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Puzzles and Fractals

Today I was asked a simple but innocent question: 'If a number plus 4 is equal to six times the sum of its digits and the number plus eighteen is equal to the number obtained by reversing its digits then find the number.'

Evidently, this is neither simple nor innocent (people who tend to disagree battle it out in the comments). This question is deliberately designed to trick and confuse high school students in the exam. Now, I'm all for tricky problems, but this question isn't a problem: It's a question. And its certainly not a puzzle.

Puzzles are awesome. They confuse you, make your brain twist in new and unexpected ways, and a good puzzle will energize you. In fact, I love puzzles. Not just the jigsaws that we solve at home, but all kinds of puzzles. For instance, this is a classic one that I love.

You're at your house. You go one mile south, one mile east, and one mile north. You arrive back at your house. Where is your house?

This puzzle's great. It doesn't take much time to solve, and you'll probably be really happy with yourself after you've solved it (I'm not giving any spoilers) until I tell you that, in fact, there's more than one place on the earth where this can happen.

This is a kind of puzzle which I like to call a Fractal. Usually, fractals are these weird figures which pop up when we're talking about Chaos and stuff, which have the property that if you zoom in enough, you'll begin to see repeating patterns. I like them because there's more to them than meets the eye. You can keep going deeper and deeper.

Ooh, shiny.

And that's what the puzzle is! You can keep going deeper and deeper, and you can keep finding more and more places which fit the description. Here's another one just for fun.

Three gods are called, in no particular order, Eurus, Zephyr, and Aurorus. Eurus always speaks the truth, Zephyr always lies, while Aurorus can say whatever he wants which is really, truly random. You have to find out which god is which by asking each god exactly one question, which has to be a yes/no question. Just one problem: they won't answer you in English, they'll answer you in their language and will say either ja or da. You have no idea which is yes and which is no.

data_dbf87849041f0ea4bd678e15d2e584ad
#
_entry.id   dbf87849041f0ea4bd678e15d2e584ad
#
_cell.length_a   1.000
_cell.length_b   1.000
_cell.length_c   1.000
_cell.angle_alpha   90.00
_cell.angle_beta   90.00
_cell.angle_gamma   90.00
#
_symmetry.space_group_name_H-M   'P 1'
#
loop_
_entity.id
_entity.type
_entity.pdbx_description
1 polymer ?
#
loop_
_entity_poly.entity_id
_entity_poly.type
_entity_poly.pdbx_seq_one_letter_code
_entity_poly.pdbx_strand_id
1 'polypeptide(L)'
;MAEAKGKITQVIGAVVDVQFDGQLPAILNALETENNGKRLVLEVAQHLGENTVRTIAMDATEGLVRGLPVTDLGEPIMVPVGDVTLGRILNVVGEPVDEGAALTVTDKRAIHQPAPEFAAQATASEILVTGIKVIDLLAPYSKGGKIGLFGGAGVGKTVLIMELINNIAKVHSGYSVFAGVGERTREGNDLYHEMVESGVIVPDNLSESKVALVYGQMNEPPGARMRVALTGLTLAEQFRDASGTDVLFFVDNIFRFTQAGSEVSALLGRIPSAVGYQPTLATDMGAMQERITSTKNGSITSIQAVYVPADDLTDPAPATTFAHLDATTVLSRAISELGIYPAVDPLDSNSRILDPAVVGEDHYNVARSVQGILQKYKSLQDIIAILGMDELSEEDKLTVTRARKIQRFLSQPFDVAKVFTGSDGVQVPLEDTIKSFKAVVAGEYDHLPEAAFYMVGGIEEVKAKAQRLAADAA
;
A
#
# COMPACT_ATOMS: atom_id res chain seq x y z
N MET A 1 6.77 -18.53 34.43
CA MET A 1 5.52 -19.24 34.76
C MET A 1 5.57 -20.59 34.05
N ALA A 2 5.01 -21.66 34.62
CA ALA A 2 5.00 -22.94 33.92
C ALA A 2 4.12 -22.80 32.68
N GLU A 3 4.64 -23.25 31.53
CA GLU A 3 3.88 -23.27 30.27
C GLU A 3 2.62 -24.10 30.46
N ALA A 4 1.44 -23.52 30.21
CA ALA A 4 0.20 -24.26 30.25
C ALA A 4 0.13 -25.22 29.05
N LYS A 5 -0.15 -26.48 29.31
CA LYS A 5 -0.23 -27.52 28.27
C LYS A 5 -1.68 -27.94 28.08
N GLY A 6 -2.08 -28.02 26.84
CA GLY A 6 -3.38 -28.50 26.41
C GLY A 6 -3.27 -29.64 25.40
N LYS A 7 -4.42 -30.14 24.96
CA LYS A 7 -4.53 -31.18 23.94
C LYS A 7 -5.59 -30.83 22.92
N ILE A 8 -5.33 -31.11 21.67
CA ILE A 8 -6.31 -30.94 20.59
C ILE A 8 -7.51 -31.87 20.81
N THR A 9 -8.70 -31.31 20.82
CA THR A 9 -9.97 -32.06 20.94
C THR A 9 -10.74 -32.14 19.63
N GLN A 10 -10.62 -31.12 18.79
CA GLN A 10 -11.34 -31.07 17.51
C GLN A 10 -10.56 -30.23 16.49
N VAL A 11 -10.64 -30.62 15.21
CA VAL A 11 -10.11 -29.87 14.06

Harder than meets the eye. In fact, it's been called the hardest logic puzzle ever. You probably will not be able to solve it, like, ever.

Now let's shift from logic puzzles to math puzzles. Puzzles in math are largely the same- you have to try to find something. But in math, what you have to find is usually a proof- a set of statements which generalizes something.

The Ultimate Puzzlemaker

The person pictured up was a brilliant, awesome, mind blowing dude called David Hilbert. A German mathematician, he's one of the greats (He also had great aptitude at recognizing the other greats. Georg Cantor is practically known only because Hilbert found his ideas intriguing.). Hilbert was the leader of math during his age, and pretty much everything revolved around him.

Apart from that, he was also extremely chill. Not like Tesla, who tried to build a laser death ray, but like having-fun-on-the-beach kind of chill. We need more people like David Hilbert in the world.

What Hilbert is mostly known outside the sphere of math is his quote, one that's marked on his gravestone.
We Must Know. We Will Know.
 And if that doesn't sum up the greatness of this man, then this will. He was the classic puzzlemaker. In 1902, Hilbert gave a set of 23 problems which stumped the world, many of which remain unsolved today.

Hilbert's problems

In the International Congress of Mathematicians, 1900, Hilbert played his ace that would shock math for a very long time. By this time, Hilbert was already reputed, notably in invariance and the axioms of geometry. It was, perhaps, no surprise, considering where he came from.

Gottingen University

The University of Gottingen in Germany is perhaps the most influential university of all time. For a very long time, almost every new idea in math hailed from Gottingen. Apart from having a whole host of great minds like Gauss, Dirilecht, and Riemann, it would also become a significant location for one of the greatest physicists ever: Werner Heisenberg.

Hilbert's speech, delivered mostly in German outlined ten problems that were presented as goals for mathematicians in the coming years. Unlike the more recent Millennium Prize Problems, these looked forward to the future and acted as guidelines for further research. These were the puzzles that would shape modern math as we have it today.

The problems are from incredibly diverse fields, ranging from set theory (problem 1, the continuum hypothesis) to complex analysis (problem 8, the Riemann Hypothesis and other prime related problems). You can find a complete list of them here.


That's the problems. Now, I'm planning to do a section where I discuss each of Hilbert's problems in some detail, but we'll see how well that goes considering it's going to take years just to understand them. Anyways, it'll be a lot of fun!

Thanks for reading!


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